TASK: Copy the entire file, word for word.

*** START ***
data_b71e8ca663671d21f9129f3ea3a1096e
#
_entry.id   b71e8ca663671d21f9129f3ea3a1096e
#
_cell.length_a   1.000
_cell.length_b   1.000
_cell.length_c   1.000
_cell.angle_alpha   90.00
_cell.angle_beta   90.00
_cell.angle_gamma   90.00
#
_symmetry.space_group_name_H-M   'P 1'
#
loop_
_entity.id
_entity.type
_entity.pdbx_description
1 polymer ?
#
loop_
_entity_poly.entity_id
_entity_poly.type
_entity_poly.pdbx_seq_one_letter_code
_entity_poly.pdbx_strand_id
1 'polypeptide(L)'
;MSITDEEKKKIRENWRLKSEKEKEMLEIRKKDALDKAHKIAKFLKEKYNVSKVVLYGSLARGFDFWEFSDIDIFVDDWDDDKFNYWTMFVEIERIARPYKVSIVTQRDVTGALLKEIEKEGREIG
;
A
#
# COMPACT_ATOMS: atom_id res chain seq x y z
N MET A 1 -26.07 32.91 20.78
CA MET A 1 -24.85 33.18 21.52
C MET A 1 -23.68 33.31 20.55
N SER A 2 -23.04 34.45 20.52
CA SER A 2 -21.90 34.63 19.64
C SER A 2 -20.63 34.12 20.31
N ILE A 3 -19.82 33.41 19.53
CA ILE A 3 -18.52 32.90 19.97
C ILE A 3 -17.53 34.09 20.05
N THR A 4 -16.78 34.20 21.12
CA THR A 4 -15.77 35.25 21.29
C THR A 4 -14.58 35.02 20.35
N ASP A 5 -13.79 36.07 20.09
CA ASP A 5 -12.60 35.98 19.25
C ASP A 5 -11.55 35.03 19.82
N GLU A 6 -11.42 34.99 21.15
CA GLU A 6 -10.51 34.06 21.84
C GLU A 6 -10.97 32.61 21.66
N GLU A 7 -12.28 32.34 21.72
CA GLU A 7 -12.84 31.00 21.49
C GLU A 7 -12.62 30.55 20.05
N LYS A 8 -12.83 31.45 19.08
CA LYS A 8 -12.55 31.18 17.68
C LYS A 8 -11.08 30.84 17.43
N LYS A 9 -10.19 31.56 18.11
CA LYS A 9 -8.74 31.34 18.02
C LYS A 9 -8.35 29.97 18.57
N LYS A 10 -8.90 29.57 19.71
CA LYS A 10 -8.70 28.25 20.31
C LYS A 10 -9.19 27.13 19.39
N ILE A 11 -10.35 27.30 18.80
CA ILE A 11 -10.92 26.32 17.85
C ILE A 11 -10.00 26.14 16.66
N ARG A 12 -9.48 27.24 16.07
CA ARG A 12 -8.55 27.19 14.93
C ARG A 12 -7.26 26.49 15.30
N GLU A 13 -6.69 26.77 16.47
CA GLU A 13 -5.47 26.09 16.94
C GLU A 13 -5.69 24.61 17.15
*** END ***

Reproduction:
data_b71e8ca663671d21f9129f3ea3a1096e
#
_entry.id   b71e8ca663671d21f9129f3ea3a1096e
#
_cell.length_a   1.000
_cell.length_b   1.000
_cell.length_c   1.000
_cell.angle_alpha   90.00
_cell.angle_beta   90.00
_cell.angle_gamma   90.00
#
_symmetry.space_group_name_H-M   'P 1'
#
loop_
_entity.id
_entity.type
_entity.pdbx_description
1 polymer ?
#
loop_
_entity_poly.entity_id
_entity_poly.type
_entity_poly.pdbx_seq_one_letter_code
_entity_poly.pdbx_strand_id
1 'polypeptide(L)'
;MSITDEEKKKIRENWRLKSEKEKEMLEIRKKDALDKAHKIAKFLKEKYNVSKVVLYGSLARGFDFWEFSDIDIFVDDWDDDKFNYWTMFVEIERIARPYKVSIVTQRDVTGALLKEIEKEGREIG
;
A
#
# COMPACT_ATOMS: atom_id res chain seq x y z
N MET A 1 -26.07 32.91 20.78
CA MET A 1 -24.85 33.18 21.52
C MET A 1 -23.68 33.31 20.55
N SER A 2 -23.04 34.45 20.52
CA SER A 2 -21.90 34.63 19.64
C SER A 2 -20.63 34.12 20.31
N ILE A 3 -19.82 33.41 19.53
CA ILE A 3 -18.52 32.90 19.97
C ILE A 3 -17.53 34.09 20.05
N THR A 4 -16.78 34.20 21.12
CA THR A 4 -15.77 35.25 21.29
C THR A 4 -14.58 35.02 20.35
N ASP A 5 -13.79 36.07 20.09
CA ASP A 5 -12.60 35.98 19.25
C ASP A 5 -11.55 35.03 19.82
N GLU A 6 -11.42 34.99 21.15
CA GLU A 6 -10.51 34.06 21.84
C GLU A 6 -10.97 32.61 21.66
N GLU A 7 -12.28 32.34 21.72
CA GLU A 7 -12.84 31.00 21.49
C GLU A 7 -12.62 30.55 20.05
N LYS A 8 -12.83 31.45 19.08
CA LYS A 8 -12.55 31.18 17.68
C LYS A 8 -11.08 30.84 17.43
N LYS A 9 -10.19 31.56 18.11
CA LYS A 9 -8.74 31.34 18.02
C LYS A 9 -8.35 29.97 18.57
N LYS A 10 -8.90 29.57 19.71
CA LYS A 10 -8.70 28.25 20.31
C LYS A 10 -9.19 27.13 19.39
N ILE A 11 -10.35 27.30 18.80
CA ILE A 11 -10.92 26.32 17.85
C ILE A 11 -10.00 26.14 16.66
N ARG A 12 -9.48 27.24 16.07
CA ARG A 12 -8.55 27.19 14.93
C ARG A 12 -7.26 26.49 15.30
N GLU A 13 -6.69 26.77 16.47
CA GLU A 13 -5.47 26.09 16.94
C GLU A 13 -5.69 24.61 17.15